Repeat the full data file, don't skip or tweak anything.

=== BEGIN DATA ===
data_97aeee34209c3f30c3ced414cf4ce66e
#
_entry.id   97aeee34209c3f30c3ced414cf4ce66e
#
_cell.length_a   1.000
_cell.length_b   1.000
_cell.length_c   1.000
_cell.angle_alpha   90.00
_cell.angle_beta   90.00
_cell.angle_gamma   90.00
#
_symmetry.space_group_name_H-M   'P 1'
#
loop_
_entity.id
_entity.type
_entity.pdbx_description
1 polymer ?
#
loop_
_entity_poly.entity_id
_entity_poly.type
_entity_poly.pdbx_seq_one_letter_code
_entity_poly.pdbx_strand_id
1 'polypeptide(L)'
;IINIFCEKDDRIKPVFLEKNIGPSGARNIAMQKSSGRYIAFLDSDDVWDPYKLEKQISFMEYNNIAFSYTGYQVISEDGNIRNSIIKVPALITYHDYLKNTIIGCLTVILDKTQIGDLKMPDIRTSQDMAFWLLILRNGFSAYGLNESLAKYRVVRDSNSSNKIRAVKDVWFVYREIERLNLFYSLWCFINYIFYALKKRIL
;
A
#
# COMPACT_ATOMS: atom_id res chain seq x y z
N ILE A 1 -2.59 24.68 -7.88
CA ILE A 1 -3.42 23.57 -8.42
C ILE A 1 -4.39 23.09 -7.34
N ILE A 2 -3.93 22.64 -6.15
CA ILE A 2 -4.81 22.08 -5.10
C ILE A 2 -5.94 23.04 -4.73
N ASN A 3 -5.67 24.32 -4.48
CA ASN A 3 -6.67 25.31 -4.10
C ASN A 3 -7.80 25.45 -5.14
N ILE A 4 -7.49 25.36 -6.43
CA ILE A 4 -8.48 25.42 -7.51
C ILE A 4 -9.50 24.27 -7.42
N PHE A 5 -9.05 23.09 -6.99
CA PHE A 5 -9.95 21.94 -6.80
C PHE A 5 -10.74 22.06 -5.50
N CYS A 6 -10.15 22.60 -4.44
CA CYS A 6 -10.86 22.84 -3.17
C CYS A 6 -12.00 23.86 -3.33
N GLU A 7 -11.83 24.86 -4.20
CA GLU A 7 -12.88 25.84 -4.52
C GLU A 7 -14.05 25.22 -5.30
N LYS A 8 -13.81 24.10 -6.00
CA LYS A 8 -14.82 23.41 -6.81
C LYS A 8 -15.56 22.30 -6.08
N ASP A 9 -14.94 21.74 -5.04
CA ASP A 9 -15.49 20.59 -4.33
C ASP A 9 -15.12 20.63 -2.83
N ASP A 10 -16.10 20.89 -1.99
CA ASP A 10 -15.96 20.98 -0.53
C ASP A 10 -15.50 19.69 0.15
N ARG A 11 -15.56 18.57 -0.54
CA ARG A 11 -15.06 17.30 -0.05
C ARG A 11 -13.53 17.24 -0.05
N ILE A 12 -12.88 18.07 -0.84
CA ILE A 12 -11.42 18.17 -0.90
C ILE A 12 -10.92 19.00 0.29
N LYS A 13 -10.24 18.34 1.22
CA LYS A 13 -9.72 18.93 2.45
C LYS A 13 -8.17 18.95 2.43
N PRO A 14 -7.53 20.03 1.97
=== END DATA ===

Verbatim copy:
data_97aeee34209c3f30c3ced414cf4ce66e
#
_entry.id   97aeee34209c3f30c3ced414cf4ce66e
#
_cell.length_a   1.000
_cell.length_b   1.000
_cell.length_c   1.000
_cell.angle_alpha   90.00
_cell.angle_beta   90.00
_cell.angle_gamma   90.00
#
_symmetry.space_group_name_H-M   'P 1'
#
loop_
_entity.id
_entity.type
_entity.pdbx_description
1 polymer ?
#
loop_
_entity_poly.entity_id
_entity_poly.type
_entity_poly.pdbx_seq_one_letter_code
_entity_poly.pdbx_strand_id
1 'polypeptide(L)'
;IINIFCEKDDRIKPVFLEKNIGPSGARNIAMQKSSGRYIAFLDSDDVWDPYKLEKQISFMEYNNIAFSYTGYQVISEDGNIRNSIIKVPALITYHDYLKNTIIGCLTVILDKTQIGDLKMPDIRTSQDMAFWLLILRNGFSAYGLNESLAKYRVVRDSNSSNKIRAVKDVWFVYREIERLNLFYSLWCFINYIFYALKKRIL
;
A
#
# COMPACT_ATOMS: atom_id res chain seq x y z
N ILE A 1 -2.59 24.68 -7.88
CA ILE A 1 -3.42 23.57 -8.42
C ILE A 1 -4.39 23.09 -7.34
N ILE A 2 -3.93 22.64 -6.15
CA ILE A 2 -4.81 22.08 -5.10
C ILE A 2 -5.94 23.04 -4.73
N ASN A 3 -5.67 24.32 -4.48
CA ASN A 3 -6.67 25.31 -4.10
C ASN A 3 -7.80 25.45 -5.14
N ILE A 4 -7.49 25.36 -6.43
CA ILE A 4 -8.48 25.42 -7.51
C ILE A 4 -9.50 24.27 -7.42
N PHE A 5 -9.05 23.09 -6.99
CA PHE A 5 -9.95 21.94 -6.80
C PHE A 5 -10.74 22.06 -5.50
N CYS A 6 -10.15 22.60 -4.44
CA CYS A 6 -10.86 22.84 -3.17
C CYS A 6 -12.00 23.86 -3.33
N GLU A 7 -11.83 24.86 -4.20
CA GLU A 7 -12.88 25.84 -4.52
C GLU A 7 -14.05 25.22 -5.30
N LYS A 8 -13.81 24.10 -6.00
CA LYS A 8 -14.82 23.41 -6.81
C LYS A 8 -15.56 22.30 -6.08
N ASP A 9 -14.94 21.74 -5.04
CA ASP A 9 -15.49 20.59 -4.33
C ASP A 9 -15.12 20.63 -2.83
N ASP A 10 -16.10 20.89 -1.99
CA ASP A 10 -15.96 20.98 -0.53
C ASP A 10 -15.50 19.69 0.15
N ARG A 11 -15.56 18.57 -0.54
CA ARG A 11 -15.06 17.30 -0.05
C ARG A 11 -13.53 17.24 -0.05
N ILE A 12 -12.88 18.07 -0.84
CA ILE A 12 -11.42 18.17 -0.90
C ILE A 12 -10.92 19.00 0.29
N LYS A 13 -10.24 18.34 1.22
CA LYS A 13 -9.72 18.93 2.45
C LYS A 13 -8.17 18.95 2.43
N PRO A 14 -7.53 20.03 1.97